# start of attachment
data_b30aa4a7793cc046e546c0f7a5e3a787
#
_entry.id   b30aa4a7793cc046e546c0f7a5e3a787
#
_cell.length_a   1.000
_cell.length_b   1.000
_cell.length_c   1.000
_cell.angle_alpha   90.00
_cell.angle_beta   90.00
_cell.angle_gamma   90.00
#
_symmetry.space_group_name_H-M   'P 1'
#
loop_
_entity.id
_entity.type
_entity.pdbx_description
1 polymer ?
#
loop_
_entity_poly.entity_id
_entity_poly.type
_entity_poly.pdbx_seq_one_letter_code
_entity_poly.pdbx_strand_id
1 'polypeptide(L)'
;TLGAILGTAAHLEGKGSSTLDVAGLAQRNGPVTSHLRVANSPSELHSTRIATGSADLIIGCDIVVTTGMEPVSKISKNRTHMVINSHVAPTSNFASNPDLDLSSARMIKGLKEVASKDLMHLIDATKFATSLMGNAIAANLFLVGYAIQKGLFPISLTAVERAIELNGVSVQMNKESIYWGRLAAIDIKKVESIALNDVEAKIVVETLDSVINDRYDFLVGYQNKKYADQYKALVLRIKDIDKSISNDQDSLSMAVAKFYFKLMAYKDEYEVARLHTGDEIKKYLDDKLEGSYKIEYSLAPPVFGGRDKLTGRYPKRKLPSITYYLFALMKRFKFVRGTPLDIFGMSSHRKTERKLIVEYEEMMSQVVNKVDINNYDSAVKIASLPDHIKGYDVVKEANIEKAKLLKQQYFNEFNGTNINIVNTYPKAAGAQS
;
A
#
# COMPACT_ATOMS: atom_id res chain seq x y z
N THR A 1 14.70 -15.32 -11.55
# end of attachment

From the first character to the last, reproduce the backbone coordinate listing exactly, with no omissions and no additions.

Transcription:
data_b30aa4a7793cc046e546c0f7a5e3a787
#
_entry.id   b30aa4a7793cc046e546c0f7a5e3a787
#
_cell.length_a   1.000
_cell.length_b   1.000
_cell.length_c   1.000
_cell.angle_alpha   90.00
_cell.angle_beta   90.00
_cell.angle_gamma   90.00
#
_symmetry.space_group_name_H-M   'P 1'
#
loop_
_entity.id
_entity.type
_entity.pdbx_description
1 polymer ?
#
loop_
_entity_poly.entity_id
_entity_poly.type
_entity_poly.pdbx_seq_one_letter_code
_entity_poly.pdbx_strand_id
1 'polypeptide(L)'
;TLGAILGTAAHLEGKGSSTLDVAGLAQRNGPVTSHLRVANSPSELHSTRIATGSADLIIGCDIVVTTGMEPVSKISKNRTHMVINSHVAPTSNFASNPDLDLSSARMIKGLKEVASKDLMHLIDATKFATSLMGNAIAANLFLVGYAIQKGLFPISLTAVERAIELNGVSVQMNKESIYWGRLAAIDIKKVESIALNDVEAKIVVETLDSVINDRYDFLVGYQNKKYADQYKALVLRIKDIDKSISNDQDSLSMAVAKFYFKLMAYKDEYEVARLHTGDEIKKYLDDKLEGSYKIEYSLAPPVFGGRDKLTGRYPKRKLPSITYYLFALMKRFKFVRGTPLDIFGMSSHRKTERKLIVEYEEMMSQVVNKVDINNYDSAVKIASLPDHIKGYDVVKEANIEKAKLLKQQYFNEFNGTNINIVNTYPKAAGAQS
;
A
#
# COMPACT_ATOMS: atom_id res chain seq x y z
N THR A 1 14.70 -15.32 -11.55